Amnesty Statement at UN Human Rights Council on U.S. Police Killings of Black People

June 18, 2020

On June 17, 2020, the UN Human Rights Council in Geneva held a two-day urgent debate requested by a bloc of 54 African countries on “current racially inspired human rights violations, systematic racism, police brutality against people of African descent and violence against peaceful protests”. The debate came in response to the killing of George Floyd, an unarmed black man, by police in Minneapolis. George Floyd’s brother, Philonise Floyd, told assembled delegates: “My brother, George Floyd, is one of the many black men and women that have been murdered by police in recent years. The sad truth is that the case is not unique”. On June 18, 2020, Amnesty Internatiational delivered the following oral statement to the UN Human Rights Council.

Download a PDF of the Oral Statement Here:



18 June 2020

Oral Statement

Item 1: Urgent Debate on the “current racially inspired human rights violations, systemic racism, police brutality and the violence against peaceful protest”

UN Human Rights Council

Forty-third regular session


Madam President,

We are outraged; outraged by the abuse of power and arrogant disregard for a Black man’s life even as he pleaded for it over a sickening eight minutes and forty-six seconds. We are outraged that George Floyd, along with Eric Garner, Breonna Taylor and Rayshard Brooks are on a list – that was too long before they joined it – of black and brown people killed at the hands of the police in the United States of America.

We are here because of their deaths, but not only because of their deaths. We are here to stand with those around the world condemning the systemic racism, racial bias, and related violence that have affected the lives of too many for too long in the United States and calling for justice, accountability and systemic reform, turning the mirror on our own countries, societies, and ourselves in an effort to root out racism. We are here to reaffirm something that should not need to be said in 2020: Black Lives Matter.

Just as we condemn racism and discrimination wherever it exists, we support those who are defending their human rights and fundamental freedoms and working, sometimes at great personal sacrifice, including to protect the rights of others.  Amnesty International has documented dozens of cases of excessive force by police forces across the United States against peaceful protesters, including inappropriate and at times repressive use of tear gas, pepper spray, and other less-lethal weapons. This is shocking and completely unacceptable conduct.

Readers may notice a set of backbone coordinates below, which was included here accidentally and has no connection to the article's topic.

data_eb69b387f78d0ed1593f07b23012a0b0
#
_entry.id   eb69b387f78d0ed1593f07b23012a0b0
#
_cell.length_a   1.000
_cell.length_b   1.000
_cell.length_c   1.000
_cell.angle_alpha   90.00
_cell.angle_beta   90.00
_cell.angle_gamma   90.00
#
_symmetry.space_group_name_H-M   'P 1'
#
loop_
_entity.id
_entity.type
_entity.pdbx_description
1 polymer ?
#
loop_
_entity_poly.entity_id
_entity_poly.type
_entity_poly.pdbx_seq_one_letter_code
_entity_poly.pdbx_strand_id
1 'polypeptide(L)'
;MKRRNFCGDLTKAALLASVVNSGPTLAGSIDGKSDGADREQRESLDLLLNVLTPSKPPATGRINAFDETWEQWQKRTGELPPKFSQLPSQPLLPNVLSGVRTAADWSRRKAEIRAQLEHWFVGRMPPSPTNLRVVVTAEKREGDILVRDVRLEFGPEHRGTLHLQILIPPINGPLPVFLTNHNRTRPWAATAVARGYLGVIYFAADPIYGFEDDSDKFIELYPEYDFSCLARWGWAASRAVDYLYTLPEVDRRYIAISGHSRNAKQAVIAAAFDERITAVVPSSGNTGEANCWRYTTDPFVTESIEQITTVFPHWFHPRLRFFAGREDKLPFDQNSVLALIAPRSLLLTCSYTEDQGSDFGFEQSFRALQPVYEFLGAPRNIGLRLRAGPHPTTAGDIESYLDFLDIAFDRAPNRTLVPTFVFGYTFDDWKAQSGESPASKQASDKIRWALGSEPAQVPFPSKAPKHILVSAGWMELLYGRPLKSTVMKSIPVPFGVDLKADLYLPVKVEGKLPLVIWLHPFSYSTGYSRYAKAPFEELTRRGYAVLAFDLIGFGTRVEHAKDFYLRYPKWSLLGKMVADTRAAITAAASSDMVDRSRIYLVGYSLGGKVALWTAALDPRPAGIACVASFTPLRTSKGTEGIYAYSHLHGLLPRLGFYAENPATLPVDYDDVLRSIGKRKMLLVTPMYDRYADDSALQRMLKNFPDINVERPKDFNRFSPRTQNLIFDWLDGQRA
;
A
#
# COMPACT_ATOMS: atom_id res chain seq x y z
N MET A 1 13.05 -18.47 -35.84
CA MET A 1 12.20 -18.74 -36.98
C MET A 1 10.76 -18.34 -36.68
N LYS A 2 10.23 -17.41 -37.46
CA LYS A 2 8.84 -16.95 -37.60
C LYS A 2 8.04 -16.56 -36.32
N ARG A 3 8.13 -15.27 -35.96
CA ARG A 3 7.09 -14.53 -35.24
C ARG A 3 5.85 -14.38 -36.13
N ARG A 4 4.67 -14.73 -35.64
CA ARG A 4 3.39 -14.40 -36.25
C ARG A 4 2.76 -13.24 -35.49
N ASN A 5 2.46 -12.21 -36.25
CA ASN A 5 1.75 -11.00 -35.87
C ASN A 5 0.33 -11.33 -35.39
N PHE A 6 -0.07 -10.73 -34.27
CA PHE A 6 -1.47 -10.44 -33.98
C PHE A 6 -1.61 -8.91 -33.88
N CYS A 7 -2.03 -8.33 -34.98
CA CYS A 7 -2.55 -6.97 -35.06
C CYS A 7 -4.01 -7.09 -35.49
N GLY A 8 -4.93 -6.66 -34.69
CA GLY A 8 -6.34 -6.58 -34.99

Madam President,

The United States must urgently set a new standard for justice, policing, and safety and ensure full compliance with the United States’ obligations under international law, including the International Covenant on Civil and Political Rights. The recent Executive Order on policing falls far short in this regard.[1] Police must be required to use de-escalation techniques; chokeholds and all maneuvers that restrict blood or oxygen flow to the brain must be banned; and less lethal weapons must only be used where strictly necessary and in line with international use of force standards. There must be better and transparent monitoring, data collection and accountability for officers who abuse their power to eliminate racial and religious profiling and an end to qualified immunity. There must be an [and] accessible legal avenues for victims of racial discrimination to challenge systemic discrimination in the criminal justice system.

We call for independent, impartial and transparent investigations into all cases of police use of lethal force in the United States, as well as the unlawful use of force and unduly militarized responses against protesters and journalists in the context of the #BlackLivesMatter protests in the United States.

We are disturbed by reports of threats conveyed in the context of the negotiations of this resolution; no state should be above scrutiny and we urge all states to engage on this resolution based on merit and objective criteria.

Finally, we call on all States to work to eliminate racism and protect the rights to peaceful protest.

Thank you, Madam President.